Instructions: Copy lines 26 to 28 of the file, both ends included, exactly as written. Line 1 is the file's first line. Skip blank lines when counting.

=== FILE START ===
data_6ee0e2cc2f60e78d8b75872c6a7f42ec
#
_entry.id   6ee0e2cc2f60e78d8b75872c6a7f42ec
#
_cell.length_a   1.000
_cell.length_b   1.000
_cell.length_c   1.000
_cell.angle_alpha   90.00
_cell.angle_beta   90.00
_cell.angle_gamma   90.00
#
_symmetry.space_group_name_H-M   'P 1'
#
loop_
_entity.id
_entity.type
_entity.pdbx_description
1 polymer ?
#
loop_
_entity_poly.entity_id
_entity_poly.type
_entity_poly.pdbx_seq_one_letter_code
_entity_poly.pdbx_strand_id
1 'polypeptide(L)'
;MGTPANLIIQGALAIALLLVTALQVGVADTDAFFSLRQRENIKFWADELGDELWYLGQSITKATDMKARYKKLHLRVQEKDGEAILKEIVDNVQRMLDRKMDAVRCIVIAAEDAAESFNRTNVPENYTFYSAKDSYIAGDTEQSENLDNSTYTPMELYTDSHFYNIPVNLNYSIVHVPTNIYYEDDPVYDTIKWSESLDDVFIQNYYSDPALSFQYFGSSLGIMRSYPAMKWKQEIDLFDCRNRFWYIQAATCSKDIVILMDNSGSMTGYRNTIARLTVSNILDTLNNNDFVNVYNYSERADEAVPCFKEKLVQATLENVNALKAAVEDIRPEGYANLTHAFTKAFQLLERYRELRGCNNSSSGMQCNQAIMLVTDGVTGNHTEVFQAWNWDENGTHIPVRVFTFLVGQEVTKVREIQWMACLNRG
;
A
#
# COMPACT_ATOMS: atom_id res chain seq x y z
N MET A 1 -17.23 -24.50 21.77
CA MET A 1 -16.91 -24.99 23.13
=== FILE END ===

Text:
;MGTPANLIIQGALAIALLLVTALQVGVADTDAFFSLRQRENIKFWADELGDELWYLGQSITKATDMKARYKKLHLRVQEKDGEAILKEIVDNVQRMLDRKMDAVRCIVIAAEDAAESFNRTNVPENYTFYSAKDSYIAGDTEQSENLDNSTYTPMELYTDSHFYNIPVNLNYSIVHVPTNIYYEDDPVYDTIKWSESLDDVFIQNYYSDPALSFQYFGSSLGIMRSYPAMKWKQEIDLFDCRNRFWYIQAATCSKDIVILMDNSGSMTGYRNTIARLTVSNILDTLNNNDFVNVYNYSERADEAVPCFKEKLVQATLENVNALKAAVEDIRPEGYANLTHAFTKAFQLLERYRELRGCNNSSSGMQCNQAIMLVTDGVTGNHTEVFQAWNWDENGTHIPVRVFTFLVGQEVTKVREIQWMACLNRG
;
A